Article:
Lycoming Ad: New “ticker” for tanks (Apr, 1953)
First in a series of ads for the Lycoming corporation by Boris Artzybasheff.
New “ticker” for tanks
For a dependable tank “heart” â€” 500 horsepower’s worth of rugged air-cooled engineâ€”U. S. Army Ordnance looks to Lycoming’s precision production.
Rumbling over rugged terrain . . . crushing enemy obstacles . . . surviving heavy fireâ€”our “G.I.” tanks must have powerful, dependable engines to stay “alive” in combat. That’s why the Army Ordnance Corps relies on Lycoming to turn out air-cooled “tickers” for new-type tanks now in production.
Maybe you need a complete engine, or a single precision part. Maybe you have “only an idea” in the rough or blueprint stage that needs development. Or a metal product that needs precise and speedy fabrication. In any case-look to Lycoming! Lycoming has a long-tested reputation for meeting the most exacting and diverse metal-working requirements, both industrial and military. Whatever your problemâ€”look to Lycoming!
Lycoming’s wealth of creative engineering ability,its 2-1/2 million square feet of floor space, its 6,000-plus machine tools stand ready to serve your needs.
Letter-Matic 1960? (Jan, 1956)
This is the first in a great series of ads for New Departure ball bearings, none of which have anything to do with ball bearings.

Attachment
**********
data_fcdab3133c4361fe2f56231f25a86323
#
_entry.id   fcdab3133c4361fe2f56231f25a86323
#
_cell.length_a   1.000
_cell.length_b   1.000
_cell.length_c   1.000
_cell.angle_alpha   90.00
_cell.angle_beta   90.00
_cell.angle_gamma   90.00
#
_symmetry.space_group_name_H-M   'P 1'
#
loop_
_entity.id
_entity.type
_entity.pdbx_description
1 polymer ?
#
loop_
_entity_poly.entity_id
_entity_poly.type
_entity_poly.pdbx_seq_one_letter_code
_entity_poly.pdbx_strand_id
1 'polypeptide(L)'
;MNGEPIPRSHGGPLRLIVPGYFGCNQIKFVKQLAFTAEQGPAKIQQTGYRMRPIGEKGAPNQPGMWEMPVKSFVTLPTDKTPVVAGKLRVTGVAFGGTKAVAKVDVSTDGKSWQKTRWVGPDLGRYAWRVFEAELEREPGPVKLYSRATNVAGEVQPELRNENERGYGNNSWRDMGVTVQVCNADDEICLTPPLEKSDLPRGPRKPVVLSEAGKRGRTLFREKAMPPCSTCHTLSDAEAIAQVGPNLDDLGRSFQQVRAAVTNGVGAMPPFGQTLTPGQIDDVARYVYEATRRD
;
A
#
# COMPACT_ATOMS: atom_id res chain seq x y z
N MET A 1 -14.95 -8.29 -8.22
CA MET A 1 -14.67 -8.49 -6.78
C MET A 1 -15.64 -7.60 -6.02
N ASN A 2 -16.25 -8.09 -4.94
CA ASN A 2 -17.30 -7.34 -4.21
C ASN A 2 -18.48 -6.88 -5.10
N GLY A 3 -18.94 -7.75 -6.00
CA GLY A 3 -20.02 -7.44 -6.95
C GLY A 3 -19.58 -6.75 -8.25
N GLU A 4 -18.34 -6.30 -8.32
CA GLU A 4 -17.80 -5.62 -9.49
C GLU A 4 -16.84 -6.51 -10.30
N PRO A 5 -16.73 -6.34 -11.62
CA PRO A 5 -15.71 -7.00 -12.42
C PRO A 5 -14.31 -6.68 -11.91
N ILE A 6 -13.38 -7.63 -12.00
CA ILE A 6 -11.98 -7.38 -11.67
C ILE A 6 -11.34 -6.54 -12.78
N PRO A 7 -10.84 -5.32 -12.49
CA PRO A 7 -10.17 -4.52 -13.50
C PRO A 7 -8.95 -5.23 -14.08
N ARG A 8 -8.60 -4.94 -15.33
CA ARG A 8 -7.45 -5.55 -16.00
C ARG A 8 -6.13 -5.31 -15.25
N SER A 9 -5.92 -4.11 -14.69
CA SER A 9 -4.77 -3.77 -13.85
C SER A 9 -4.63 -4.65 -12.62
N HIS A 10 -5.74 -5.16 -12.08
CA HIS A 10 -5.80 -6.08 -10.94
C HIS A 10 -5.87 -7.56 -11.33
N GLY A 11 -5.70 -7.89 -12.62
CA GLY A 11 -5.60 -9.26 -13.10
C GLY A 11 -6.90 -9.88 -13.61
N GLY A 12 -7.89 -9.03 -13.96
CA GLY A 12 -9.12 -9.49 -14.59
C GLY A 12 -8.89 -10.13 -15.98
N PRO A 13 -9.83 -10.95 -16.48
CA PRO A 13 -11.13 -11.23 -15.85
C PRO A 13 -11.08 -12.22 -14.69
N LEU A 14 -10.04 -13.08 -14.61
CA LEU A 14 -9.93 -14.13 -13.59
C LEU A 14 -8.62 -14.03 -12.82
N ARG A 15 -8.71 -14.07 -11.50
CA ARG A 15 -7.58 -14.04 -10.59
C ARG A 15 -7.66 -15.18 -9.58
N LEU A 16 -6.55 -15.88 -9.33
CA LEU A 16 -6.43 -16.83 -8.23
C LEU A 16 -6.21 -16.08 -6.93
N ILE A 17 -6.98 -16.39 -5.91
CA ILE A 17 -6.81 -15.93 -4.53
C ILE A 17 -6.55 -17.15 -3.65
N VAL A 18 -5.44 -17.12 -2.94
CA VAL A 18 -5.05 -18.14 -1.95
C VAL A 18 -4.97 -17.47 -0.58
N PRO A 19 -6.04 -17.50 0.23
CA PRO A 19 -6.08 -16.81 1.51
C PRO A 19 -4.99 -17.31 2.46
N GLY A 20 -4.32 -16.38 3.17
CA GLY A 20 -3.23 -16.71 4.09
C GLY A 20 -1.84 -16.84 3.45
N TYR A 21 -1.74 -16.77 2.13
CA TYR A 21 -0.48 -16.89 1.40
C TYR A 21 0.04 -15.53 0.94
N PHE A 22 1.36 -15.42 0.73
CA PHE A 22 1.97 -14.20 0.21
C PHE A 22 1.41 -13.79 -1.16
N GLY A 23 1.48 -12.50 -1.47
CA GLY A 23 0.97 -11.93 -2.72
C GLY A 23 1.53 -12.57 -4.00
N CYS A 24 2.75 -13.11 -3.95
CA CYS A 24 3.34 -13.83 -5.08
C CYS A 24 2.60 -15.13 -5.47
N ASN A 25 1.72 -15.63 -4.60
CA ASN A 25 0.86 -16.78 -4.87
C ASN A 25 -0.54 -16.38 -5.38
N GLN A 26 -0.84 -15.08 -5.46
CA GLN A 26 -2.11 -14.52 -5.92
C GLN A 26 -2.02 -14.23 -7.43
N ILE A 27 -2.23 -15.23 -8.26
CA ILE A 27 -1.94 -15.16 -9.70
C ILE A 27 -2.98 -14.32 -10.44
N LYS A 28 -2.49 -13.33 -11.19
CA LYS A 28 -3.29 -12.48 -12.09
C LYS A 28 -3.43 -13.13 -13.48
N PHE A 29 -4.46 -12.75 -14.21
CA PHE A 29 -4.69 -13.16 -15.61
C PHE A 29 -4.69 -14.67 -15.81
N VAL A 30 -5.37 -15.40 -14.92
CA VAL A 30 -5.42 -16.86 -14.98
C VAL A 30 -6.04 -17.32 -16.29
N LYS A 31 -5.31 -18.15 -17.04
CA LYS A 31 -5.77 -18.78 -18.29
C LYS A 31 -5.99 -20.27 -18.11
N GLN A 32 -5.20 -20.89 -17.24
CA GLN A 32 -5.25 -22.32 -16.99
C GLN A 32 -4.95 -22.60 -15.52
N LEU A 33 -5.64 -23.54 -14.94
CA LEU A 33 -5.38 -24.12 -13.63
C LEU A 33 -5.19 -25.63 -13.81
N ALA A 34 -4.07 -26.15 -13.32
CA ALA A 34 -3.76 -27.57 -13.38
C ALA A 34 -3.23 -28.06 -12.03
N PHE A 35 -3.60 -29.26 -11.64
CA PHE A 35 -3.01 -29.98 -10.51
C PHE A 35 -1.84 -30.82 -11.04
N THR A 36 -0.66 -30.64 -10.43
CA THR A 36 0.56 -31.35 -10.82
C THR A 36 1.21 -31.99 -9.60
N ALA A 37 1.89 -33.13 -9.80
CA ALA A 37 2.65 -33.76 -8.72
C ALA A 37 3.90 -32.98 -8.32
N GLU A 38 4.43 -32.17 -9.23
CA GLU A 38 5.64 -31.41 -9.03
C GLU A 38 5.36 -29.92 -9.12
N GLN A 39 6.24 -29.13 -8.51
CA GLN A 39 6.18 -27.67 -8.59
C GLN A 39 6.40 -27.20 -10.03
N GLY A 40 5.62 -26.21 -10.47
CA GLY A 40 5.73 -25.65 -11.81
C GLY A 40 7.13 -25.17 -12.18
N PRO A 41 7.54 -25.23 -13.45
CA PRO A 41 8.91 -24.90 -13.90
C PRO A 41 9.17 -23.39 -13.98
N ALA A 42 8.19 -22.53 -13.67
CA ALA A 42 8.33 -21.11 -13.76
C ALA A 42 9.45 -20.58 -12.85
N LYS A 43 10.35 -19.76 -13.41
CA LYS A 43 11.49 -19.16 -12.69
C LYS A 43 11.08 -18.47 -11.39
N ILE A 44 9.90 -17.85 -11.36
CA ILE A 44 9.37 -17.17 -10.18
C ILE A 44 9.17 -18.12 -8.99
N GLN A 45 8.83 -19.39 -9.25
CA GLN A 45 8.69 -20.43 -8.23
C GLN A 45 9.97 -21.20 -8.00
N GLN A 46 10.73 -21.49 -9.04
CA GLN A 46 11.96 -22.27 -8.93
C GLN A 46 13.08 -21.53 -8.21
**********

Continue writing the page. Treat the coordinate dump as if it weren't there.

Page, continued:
NEW DEPARTURES OF TOMORROW
Think of dashing through your correspondence with this imaginary scribe! It converts your voice into electronic impulses which type, micro-record, fold, insert, seal, address and stamp letters almost as fast as you can dictate!
It’s just a notion now! But when some foresighted engineer works it out, you can bet New Departure will be called in to design the right ball bearings to keep these intricate parts working smoothly. New Departure works with engineers right from the planning stage to develop the exact bearing for even the newest departure in design.
NEW DEPARTURE â€¢ DIVISION OF GENERAL MOTORS â€¢ BRISTOL, CONNECTICUT
NEW DEPARTURE BALL BEARINGS
NOTHING ROLLS LIKE A BALL
I tol’em and I tol’em! (Jun, 1955)
Why is it that the gorilla speaking like he’s in a minstrel show?
I tol’em and I tol’em!
Yes, I did
“Being chief engineer on one of these red hot
projects ain’t hay and the big gripe is that no matter
what goes wrong I can’t fix it. That’s why at the start
when the confusion is still gently confined to the breadboard
you should call in Sigma. Confusion is an old story to
those boys. â€” actual unsolicited testimonial by I. M. A. Ape, Sc.D., chief engineer, Simian Products Company, Kivu Heights, Africa.
OK, now that you’ve had the hard-sell, we do have a relay that we’d like to talk about. It does some difficult jobs very well. Here are the basic specifications:
SIGMA SERIES 22
Miniature [.not sub-miniature] sensitive double pole sensitive relay. Excellent combination of small size and high performance.
If you are interested, we’ll be glad to send you a bulletin sheet on the Series 22, or a complete catalog if you prefer.
Ad: An intrstng exprmnt in spch (Apr, 1956)
Yes, at Bell Labs we’ve been disemvoweling you since 1956!
An intrstng exprmnt